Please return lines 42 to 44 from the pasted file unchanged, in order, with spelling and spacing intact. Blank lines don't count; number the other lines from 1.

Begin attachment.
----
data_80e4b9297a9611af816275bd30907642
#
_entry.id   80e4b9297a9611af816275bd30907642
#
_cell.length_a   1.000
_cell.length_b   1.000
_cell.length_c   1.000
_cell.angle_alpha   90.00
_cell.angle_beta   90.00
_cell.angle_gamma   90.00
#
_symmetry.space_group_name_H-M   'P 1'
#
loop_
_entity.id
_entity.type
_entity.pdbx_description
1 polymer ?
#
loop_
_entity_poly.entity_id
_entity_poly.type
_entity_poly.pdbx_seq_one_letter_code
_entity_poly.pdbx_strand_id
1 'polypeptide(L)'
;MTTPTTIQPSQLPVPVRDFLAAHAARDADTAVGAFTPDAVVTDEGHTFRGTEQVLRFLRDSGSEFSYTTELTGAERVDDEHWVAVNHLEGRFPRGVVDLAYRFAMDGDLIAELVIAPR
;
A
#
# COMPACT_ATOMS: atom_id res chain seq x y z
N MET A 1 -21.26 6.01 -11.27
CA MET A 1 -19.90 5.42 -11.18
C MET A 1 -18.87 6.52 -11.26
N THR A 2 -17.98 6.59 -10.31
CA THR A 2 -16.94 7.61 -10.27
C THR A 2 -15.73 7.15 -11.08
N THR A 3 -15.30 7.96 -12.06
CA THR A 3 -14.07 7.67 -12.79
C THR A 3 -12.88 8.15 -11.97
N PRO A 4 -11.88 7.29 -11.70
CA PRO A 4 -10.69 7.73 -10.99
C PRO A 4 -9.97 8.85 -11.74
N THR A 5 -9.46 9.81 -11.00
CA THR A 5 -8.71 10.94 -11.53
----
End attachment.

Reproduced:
C PRO A 4 -9.97 8.85 -11.74
N THR A 5 -9.46 9.81 -11.00
CA THR A 5 -8.71 10.94 -11.53